In Matter of Unicredit S.P.A., DTA No. 824013 (N.Y.S. Div. of Tax App., Nov. 7, 2013), a New York State Administrative Law Judge rejected the efforts of the New York State Department of Taxation and Finance to recompute a bank’s New York allocation factors by application of a “scaling ratio” to reduce the amount of “eligible gross income” that can be excluded from the numerator of those factors.
Statutory Treatment of International Banking Facilities
In order to encourage banks with international banking facilities (“IBFs”) to locate in New York, both New York State and New York City have enacted statutes that allow IBFs to conduct specific international banking transactions without incurring state or local tax liability on the income from those transactions. A bank may elect to calculate the amount of its income taxable in New York, and its “entire net income allocation percentage” (“ENI Allocation Percentage”), by using an IBF allocation method involving a deposits factor, a payroll factor and a receipts factor. Tax Law § 1454(b)(2)(A); 20 NYCRR § 19-2.3(b). Unicredit elected this method for 1999 and 2000, the years in issue, and in calculating its ENI Allocation Percentages it followed the statutory procedure and subtracted from its deposits used to compute the deposits factor those for which the expenses were attributable to the production of “eligible gross income of the IBF.” It did not include any amounts attributable to either interbranch transactions or to “non-effectively connected” income. Similarly, in computing its payroll factor as part of its ENI Allocation Percentage, it subtracted as payroll expenses amounts attributable to the production of eligible gross income of its IBF.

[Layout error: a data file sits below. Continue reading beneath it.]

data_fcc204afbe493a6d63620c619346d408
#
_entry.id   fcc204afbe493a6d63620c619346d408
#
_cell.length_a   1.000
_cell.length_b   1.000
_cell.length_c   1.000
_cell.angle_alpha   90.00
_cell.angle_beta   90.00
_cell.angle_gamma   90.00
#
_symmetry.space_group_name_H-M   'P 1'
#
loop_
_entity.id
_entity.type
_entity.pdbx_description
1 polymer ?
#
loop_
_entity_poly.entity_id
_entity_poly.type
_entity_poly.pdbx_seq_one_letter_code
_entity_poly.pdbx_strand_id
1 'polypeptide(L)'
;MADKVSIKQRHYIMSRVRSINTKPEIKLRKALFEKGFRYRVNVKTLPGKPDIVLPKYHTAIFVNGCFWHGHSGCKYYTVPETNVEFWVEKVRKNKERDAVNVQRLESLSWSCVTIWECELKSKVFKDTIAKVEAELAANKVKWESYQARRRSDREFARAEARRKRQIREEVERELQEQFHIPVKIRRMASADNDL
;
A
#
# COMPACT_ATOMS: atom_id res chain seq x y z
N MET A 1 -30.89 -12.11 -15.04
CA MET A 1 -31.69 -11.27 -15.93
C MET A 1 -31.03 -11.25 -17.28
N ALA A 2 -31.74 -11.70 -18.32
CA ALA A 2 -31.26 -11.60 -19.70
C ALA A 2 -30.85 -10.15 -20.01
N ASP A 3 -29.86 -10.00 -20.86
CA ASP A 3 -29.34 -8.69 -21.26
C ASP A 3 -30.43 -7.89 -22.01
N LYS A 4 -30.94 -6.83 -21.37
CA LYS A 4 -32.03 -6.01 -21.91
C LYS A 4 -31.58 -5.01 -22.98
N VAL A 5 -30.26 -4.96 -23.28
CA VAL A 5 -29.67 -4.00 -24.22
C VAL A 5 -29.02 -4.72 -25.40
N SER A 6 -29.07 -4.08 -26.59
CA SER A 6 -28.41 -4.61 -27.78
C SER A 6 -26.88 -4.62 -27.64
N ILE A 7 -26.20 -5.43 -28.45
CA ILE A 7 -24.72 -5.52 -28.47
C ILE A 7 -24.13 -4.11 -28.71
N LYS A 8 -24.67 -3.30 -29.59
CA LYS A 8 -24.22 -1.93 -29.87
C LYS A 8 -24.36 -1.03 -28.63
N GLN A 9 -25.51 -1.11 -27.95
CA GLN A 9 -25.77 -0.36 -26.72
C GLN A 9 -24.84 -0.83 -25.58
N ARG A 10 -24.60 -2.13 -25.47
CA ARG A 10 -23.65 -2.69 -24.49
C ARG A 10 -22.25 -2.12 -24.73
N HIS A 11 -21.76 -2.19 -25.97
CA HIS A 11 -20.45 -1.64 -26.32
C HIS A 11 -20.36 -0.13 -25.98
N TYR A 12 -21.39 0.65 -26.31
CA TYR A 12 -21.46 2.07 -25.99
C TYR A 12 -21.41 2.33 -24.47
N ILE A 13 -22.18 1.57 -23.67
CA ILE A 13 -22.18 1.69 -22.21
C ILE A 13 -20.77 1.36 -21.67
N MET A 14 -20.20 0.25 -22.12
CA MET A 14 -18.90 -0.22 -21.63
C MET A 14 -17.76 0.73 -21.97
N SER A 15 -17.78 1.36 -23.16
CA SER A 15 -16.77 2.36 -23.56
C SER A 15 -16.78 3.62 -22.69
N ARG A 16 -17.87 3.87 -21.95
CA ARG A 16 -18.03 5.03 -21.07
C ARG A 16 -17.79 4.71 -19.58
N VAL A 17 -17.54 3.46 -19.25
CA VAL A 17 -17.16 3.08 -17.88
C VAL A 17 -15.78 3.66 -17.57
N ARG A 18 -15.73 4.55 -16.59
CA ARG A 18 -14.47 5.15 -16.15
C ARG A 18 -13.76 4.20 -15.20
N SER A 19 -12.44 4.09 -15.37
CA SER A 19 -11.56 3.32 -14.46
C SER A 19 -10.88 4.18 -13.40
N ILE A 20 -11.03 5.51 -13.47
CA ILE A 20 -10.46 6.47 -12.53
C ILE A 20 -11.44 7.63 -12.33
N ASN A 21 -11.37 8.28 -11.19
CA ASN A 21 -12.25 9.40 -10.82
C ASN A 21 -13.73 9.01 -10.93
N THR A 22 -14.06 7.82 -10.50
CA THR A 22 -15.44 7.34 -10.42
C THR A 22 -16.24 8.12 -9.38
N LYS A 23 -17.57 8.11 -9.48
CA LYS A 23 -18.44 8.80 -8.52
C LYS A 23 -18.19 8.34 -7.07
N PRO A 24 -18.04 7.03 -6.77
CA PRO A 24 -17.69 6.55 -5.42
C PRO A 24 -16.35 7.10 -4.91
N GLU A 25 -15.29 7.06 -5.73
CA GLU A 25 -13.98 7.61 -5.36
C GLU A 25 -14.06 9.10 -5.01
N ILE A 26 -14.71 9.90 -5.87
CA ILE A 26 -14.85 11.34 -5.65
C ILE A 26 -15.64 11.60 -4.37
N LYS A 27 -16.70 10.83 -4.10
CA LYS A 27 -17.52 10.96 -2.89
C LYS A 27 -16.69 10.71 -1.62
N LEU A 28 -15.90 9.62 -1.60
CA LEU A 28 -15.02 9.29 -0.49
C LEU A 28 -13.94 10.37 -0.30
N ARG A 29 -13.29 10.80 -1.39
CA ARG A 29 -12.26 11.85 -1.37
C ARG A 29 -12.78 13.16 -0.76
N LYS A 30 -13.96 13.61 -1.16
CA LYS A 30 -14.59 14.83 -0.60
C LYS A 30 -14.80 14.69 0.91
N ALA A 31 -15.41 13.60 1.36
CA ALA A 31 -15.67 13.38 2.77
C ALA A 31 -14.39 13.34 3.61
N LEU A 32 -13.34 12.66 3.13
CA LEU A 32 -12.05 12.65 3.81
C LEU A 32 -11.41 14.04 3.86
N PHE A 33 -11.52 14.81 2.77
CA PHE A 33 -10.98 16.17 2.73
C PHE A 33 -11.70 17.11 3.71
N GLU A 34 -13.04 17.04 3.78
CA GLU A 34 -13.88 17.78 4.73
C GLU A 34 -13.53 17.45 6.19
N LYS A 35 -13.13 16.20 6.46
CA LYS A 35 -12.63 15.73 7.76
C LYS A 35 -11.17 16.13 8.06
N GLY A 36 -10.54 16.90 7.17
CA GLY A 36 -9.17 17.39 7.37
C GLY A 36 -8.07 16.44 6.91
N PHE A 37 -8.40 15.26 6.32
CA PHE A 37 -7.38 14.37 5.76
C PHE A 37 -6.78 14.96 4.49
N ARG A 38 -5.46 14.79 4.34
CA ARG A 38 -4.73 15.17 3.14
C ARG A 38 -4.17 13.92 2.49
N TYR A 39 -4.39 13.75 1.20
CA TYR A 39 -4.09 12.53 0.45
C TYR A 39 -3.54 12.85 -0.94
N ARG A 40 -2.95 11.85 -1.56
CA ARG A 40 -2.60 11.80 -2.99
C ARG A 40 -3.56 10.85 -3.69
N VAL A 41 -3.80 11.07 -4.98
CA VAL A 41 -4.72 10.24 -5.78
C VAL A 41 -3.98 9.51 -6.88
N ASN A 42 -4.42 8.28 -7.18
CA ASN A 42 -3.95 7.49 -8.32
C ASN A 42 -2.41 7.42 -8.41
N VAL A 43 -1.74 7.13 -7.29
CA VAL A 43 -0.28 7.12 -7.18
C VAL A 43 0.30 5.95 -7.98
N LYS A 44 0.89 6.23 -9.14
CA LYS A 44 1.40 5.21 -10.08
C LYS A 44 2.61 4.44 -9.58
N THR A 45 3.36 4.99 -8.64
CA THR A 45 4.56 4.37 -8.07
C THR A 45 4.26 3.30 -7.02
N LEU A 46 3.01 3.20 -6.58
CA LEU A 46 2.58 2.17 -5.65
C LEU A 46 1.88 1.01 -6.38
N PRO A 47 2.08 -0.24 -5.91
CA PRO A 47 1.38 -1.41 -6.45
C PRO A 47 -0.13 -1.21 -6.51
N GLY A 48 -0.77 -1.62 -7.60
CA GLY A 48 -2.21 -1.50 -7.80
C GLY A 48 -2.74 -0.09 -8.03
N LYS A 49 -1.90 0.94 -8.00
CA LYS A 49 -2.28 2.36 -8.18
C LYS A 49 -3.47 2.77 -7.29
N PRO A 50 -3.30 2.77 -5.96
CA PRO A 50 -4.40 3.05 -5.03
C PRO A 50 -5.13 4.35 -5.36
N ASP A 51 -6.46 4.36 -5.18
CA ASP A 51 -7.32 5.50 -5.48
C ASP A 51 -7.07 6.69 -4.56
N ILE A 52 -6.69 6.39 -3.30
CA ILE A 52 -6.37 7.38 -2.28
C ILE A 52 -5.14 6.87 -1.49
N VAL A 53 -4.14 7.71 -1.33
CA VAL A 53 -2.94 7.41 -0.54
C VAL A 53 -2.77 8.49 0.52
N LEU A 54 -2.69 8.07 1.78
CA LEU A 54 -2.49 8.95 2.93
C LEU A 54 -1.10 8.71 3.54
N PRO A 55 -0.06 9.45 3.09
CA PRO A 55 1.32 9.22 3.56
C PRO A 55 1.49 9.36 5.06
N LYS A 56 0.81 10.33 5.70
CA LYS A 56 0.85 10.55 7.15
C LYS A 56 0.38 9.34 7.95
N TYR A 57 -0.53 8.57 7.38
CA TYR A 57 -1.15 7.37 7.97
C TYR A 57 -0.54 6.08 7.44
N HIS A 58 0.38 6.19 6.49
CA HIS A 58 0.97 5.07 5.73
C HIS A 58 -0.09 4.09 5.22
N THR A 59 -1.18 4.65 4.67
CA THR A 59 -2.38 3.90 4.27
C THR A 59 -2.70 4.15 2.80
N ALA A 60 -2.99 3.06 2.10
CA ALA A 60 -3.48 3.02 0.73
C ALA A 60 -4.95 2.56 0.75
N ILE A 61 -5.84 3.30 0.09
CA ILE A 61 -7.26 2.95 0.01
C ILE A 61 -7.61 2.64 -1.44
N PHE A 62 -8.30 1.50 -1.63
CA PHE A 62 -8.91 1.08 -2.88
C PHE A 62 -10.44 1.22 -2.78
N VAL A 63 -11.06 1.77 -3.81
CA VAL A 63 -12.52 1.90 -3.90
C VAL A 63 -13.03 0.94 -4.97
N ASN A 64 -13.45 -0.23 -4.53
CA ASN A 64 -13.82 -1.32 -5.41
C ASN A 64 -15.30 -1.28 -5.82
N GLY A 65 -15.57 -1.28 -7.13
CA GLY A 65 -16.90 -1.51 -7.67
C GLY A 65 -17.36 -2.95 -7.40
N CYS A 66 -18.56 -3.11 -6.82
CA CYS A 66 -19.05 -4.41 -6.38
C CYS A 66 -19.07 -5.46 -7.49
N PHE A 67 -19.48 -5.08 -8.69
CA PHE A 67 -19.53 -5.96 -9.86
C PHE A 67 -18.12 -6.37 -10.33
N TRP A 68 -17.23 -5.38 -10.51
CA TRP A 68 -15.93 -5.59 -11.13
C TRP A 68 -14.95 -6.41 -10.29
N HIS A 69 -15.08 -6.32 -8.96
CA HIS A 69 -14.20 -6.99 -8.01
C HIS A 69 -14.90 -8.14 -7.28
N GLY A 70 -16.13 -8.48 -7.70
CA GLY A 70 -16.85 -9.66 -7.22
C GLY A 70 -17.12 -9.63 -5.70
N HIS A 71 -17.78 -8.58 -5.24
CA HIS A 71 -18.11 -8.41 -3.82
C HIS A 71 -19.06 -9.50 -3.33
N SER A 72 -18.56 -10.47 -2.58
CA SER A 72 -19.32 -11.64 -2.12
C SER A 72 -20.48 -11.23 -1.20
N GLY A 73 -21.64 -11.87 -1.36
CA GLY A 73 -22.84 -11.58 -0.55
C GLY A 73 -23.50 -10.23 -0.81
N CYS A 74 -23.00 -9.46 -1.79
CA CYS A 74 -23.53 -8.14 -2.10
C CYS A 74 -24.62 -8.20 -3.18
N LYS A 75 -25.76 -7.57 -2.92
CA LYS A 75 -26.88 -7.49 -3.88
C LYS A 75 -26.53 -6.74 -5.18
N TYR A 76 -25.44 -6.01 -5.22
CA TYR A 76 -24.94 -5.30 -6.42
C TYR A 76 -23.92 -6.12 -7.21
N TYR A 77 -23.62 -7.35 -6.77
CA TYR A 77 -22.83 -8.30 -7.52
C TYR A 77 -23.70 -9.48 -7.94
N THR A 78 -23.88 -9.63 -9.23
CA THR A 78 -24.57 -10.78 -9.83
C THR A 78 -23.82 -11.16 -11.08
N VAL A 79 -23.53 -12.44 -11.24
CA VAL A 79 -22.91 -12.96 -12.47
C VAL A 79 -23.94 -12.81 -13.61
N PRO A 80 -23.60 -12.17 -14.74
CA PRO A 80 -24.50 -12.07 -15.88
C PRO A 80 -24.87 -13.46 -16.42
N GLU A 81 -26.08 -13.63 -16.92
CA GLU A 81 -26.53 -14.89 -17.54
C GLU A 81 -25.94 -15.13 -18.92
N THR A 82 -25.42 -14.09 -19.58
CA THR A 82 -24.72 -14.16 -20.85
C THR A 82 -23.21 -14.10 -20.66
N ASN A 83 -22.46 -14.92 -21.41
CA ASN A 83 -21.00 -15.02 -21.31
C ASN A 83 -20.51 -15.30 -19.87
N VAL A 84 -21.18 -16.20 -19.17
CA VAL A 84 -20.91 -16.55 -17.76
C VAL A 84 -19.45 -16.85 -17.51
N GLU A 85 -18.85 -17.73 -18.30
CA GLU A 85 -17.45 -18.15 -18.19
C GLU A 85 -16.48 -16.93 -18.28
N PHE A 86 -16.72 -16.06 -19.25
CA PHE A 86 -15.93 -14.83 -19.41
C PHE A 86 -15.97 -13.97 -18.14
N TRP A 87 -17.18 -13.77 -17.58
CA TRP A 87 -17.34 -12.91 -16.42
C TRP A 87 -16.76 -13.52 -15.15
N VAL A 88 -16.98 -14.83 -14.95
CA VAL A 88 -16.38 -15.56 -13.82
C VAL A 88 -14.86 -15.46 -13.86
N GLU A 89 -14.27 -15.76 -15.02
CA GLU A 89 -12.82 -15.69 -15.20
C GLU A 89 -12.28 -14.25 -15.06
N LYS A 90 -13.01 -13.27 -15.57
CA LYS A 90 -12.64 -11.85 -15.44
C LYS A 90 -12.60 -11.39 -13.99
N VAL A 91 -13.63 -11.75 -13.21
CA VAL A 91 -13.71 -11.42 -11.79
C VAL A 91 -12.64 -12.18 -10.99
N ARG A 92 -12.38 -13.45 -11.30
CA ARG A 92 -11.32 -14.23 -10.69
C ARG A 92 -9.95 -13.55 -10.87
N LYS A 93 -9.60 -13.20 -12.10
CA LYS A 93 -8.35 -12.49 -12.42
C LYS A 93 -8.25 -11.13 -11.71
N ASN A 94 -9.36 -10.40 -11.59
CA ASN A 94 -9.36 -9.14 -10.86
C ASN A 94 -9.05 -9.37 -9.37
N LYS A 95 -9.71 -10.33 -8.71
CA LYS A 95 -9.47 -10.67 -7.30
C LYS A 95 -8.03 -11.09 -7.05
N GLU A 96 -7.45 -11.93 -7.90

On audit, the Department determined that certain items did not qualify for treatment as eligible gross income, and therefore that they had to be treated as “ineligible gross income” pursuant to 20 NYCRR § 18-3.2(i). The Department then computed a fraction, known as the “scaling ratio” and described in 20 NYCRR § 18-3.9(b), to reduce the amount of deposits and wages excluded from Unicredit’s allocation factors.
Proceedings at the Hearing